As part of its commitment to India, Facebook plans to use the country as a test-bed for rolling out its future products.
“It’s a place where we learn from and deploy to other countries around the world. If we can build and scale it in India we can scale it to the world,” Ajit Mohan, Managing Director, Facebook India, told BusinessLine.
Trials in India
The company recently announced India as the test market for Reels on Instagram, a new format for creating and discovering short-form video content. There are also pilots being rolled out on micro-lending and micro-insurance with WhatsApp.
For example, Express Wi-Fi, which was first launched in India, is currently live in more than 20 countries. Under this programme, internet service is provided starting ₹10 a day to users in remote parts of the country. The service is commercially available through hotspots across Gujarat, Uttar Pradesh, Rajasthan, Mumbai, Mizoram, and Meghalaya. “In the last four years, something remarkable has happened where 500 million people came online on the back of high quality and affordable broadband. You now have the possibility of playing a massive role in enabling the transformation of the economy. We believe we have a role to play over the long term,” says Mohan.
This is part of Facebook’s five-point India charter which Mohan is leading. At the centre of this strategy is the belief that growth in India’s Internet economy will lead to higher revenues for Facebook in the long term. “We do want to make sure that the economic models we are building are stable and sustainable. We are not applying a short-term transactional lens. The five pillars connect the dots between our platform agenda, our economic models and India’s economy,” says Mohan. “India as a country over the next five to 20 years is on a growth trajectory so advertising as a percentage of GDP is all going to go up as well,” he adds.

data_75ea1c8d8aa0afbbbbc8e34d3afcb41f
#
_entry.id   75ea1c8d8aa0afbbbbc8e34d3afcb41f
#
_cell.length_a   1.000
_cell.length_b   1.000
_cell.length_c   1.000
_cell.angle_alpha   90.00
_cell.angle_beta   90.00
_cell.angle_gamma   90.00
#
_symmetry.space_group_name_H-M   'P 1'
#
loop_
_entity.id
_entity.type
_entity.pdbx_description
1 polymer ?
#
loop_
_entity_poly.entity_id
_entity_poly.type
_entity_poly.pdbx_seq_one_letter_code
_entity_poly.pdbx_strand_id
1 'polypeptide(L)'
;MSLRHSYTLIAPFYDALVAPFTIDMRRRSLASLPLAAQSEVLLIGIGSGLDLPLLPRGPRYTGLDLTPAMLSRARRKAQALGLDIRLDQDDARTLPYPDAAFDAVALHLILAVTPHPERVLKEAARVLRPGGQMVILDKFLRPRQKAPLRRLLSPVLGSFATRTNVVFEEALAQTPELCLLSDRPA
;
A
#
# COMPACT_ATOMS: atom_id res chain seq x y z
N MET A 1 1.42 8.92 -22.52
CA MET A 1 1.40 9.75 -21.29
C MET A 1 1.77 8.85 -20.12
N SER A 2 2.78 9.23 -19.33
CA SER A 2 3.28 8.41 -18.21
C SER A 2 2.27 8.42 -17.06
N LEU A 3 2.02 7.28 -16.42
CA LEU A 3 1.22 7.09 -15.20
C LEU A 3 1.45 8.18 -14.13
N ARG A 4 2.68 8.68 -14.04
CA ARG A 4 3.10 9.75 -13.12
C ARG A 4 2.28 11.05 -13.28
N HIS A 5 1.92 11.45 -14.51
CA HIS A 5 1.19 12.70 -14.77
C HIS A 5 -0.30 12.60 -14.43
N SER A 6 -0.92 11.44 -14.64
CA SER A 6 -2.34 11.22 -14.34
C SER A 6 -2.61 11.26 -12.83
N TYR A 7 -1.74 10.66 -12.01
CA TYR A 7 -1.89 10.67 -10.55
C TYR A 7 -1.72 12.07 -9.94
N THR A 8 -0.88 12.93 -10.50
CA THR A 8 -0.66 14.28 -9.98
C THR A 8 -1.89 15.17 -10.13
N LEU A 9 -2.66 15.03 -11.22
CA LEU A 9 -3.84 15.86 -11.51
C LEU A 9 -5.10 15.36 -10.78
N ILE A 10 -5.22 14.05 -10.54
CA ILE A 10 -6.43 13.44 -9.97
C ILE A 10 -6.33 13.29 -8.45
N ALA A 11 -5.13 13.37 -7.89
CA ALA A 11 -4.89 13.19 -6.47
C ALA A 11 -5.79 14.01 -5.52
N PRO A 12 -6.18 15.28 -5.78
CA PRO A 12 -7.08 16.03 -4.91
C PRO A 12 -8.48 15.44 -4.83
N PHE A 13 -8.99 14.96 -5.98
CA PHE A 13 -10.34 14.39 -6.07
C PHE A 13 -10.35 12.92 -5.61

The other significant piece in the India charter is to create a platform aimed at the next 500 million users in the country. “There is a recognition that India has a special role to play over the next few years and decades. The largest number of people on Facebook and WhtasApp are from India. More than just numbers, these products including Instagram are deeply entrenched in the lives of people in India,” says Mohan.
But this deep engagement with users is also proving to be a problem for the social media company. “The user data with Facebook is a goldmine for advertisers, political parties and third party entities. There have been multiple instances where this data has been misused. This is a big worry and wheels could come off Facebook’s grand vision for India if they do not address this quickly,” said an industry expert.
Meanwhile, Facebook India reported ₹1,277-crore revenue in 2019-20, a 43 per cent jump since the last financial year. The company reported a net profit of ₹136 crore during the same fiscal. This is 28 per cet increase from the last financial year, according to regulatory filings by the company.